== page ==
Can a landlord deduct a paint job that doesn’t fall above ordinary wear and tear?

UPDATED: Oct 1, 2022

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Can a landlord deduct a paint job that doesn’t fall above ordinary wear and tear?

A commercial industrial unit landlord deducted a broken window, paint job and patching out of our security deposit. After a dated picture was shown demonstrating that the broken window was there before the tenant moved in, the landlord agreed to remove the window charge. However, nothing was ever hung on the walls, except for minor dirt spots from artwork leaning on wall. The landlord insists on keeping part of the deposit alleging that a document was singed at the pick up of keys in which is states that tenant must paint the walls before move out. The lease was signed and deposit check were given the same day a week before pick up or keys. The landlord says it does not have such document stored. Even if he has this one page document, would it stand above the lease? Isn’t this considered illegal? After the landlord took the check and accepted the standard lease agreement with the ordinary wear and tear clause? Wouldn’t it be considered that landlord is trying to take advantage of tenant by making them sign such document after, lease has been signed and after check was deposited? Keep in mind, the tenant has left the unit 2 months prior to end of lease and left those 2 months paid in full with the unit unoccupied. Also, the landlord refuses to give proof of damages that are above ordinary wear and tear insisting the alleged extra document stands, even though the landlord says it does not have the document in hand.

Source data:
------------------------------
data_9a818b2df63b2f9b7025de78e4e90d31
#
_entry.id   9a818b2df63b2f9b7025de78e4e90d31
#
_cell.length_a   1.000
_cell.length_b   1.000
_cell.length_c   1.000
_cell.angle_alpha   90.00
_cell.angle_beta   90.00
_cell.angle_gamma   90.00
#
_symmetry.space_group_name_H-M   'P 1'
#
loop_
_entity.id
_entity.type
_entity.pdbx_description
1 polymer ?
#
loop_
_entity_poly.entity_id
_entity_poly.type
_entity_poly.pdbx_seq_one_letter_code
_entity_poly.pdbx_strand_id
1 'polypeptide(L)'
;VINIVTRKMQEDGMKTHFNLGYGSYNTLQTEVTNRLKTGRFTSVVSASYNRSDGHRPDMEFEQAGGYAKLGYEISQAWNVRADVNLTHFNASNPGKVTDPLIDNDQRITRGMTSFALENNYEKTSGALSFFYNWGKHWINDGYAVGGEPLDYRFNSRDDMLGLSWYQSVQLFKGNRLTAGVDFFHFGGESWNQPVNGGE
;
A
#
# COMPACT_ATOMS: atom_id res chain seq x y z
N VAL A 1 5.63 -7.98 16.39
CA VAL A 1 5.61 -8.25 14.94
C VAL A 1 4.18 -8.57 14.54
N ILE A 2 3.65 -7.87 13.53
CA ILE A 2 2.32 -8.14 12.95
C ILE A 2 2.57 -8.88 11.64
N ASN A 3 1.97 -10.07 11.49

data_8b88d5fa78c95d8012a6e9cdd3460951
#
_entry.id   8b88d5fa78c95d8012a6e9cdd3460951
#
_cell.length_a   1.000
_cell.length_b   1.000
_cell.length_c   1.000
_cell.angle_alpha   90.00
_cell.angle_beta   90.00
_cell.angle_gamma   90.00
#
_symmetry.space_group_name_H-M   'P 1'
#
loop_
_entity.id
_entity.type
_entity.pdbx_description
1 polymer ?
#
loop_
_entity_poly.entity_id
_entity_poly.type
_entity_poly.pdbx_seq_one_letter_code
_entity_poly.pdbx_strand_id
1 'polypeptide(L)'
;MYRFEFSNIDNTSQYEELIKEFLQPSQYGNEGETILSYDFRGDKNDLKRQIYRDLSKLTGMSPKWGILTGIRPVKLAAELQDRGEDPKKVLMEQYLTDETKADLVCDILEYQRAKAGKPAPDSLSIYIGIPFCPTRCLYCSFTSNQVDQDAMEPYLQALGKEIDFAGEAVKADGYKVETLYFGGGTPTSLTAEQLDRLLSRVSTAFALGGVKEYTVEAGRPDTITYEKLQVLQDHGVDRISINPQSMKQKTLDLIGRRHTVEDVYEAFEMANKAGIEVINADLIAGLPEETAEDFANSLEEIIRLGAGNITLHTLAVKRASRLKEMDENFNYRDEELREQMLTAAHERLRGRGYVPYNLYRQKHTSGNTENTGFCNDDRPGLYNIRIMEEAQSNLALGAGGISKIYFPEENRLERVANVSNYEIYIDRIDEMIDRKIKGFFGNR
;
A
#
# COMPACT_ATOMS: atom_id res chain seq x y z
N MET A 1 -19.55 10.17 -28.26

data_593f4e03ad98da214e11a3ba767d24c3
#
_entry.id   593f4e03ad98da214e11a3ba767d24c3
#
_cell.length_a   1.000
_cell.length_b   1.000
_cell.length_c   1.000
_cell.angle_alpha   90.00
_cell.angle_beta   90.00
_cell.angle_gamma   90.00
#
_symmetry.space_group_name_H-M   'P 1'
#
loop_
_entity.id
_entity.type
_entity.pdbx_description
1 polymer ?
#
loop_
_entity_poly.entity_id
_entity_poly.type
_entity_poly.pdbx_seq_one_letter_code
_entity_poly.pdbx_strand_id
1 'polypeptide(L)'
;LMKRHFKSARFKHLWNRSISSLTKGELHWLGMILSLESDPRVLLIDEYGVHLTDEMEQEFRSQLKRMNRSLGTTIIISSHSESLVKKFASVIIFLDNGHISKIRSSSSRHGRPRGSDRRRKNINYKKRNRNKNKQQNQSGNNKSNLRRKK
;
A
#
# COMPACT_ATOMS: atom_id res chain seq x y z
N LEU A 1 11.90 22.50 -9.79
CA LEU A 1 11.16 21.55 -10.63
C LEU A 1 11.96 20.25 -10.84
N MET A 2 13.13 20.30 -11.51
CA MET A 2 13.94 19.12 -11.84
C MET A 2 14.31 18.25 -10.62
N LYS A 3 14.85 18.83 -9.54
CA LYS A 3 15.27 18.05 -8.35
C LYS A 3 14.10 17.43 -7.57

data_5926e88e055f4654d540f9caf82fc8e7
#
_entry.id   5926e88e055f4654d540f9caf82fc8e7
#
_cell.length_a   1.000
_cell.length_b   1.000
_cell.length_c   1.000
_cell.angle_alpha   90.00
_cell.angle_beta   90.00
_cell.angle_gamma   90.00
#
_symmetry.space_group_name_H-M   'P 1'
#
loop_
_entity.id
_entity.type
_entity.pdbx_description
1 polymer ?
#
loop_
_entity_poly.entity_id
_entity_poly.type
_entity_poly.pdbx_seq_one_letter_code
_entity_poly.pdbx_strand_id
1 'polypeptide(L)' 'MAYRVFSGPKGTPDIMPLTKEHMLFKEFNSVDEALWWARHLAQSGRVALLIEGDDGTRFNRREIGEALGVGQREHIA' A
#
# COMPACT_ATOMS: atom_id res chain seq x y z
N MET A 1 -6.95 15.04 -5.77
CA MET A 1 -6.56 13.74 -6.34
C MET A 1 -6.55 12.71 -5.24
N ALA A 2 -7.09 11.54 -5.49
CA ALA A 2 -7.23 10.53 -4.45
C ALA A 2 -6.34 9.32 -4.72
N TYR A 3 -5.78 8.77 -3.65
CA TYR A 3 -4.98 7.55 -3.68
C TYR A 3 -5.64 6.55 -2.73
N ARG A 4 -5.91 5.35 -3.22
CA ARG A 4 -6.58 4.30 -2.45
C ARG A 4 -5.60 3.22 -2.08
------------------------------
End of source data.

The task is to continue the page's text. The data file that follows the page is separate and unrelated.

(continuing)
Asked on November 21, 2018 under Real Estate Law, California


SJZ, Member, New York Bar / FreeAdvice Contributing Attorney

Answered 4 years ago | Contributor

If the tenant did provably sign a document at any point agreeing to repaint (or else therefore be charged for paint), then this would be legal: a commercial tenant may lawfully agree to take on costs or responsibilities that a residential tenant may not (there are far fewer legal protections for commercial tenants than residential ones), and a lease may be amended or modified by a later signed agreement. So IF the landlord is telling the truth, this is legal. The question then becomes: is the landlord telling the truth? Was there such an agreement and can the landlord prove its existence and terms? If the landlord cannot, then the provisions of the lease (e.g. the standard wear-and-tear provision) would control and the landord could not charge for painting occasioned only by wear and tear.

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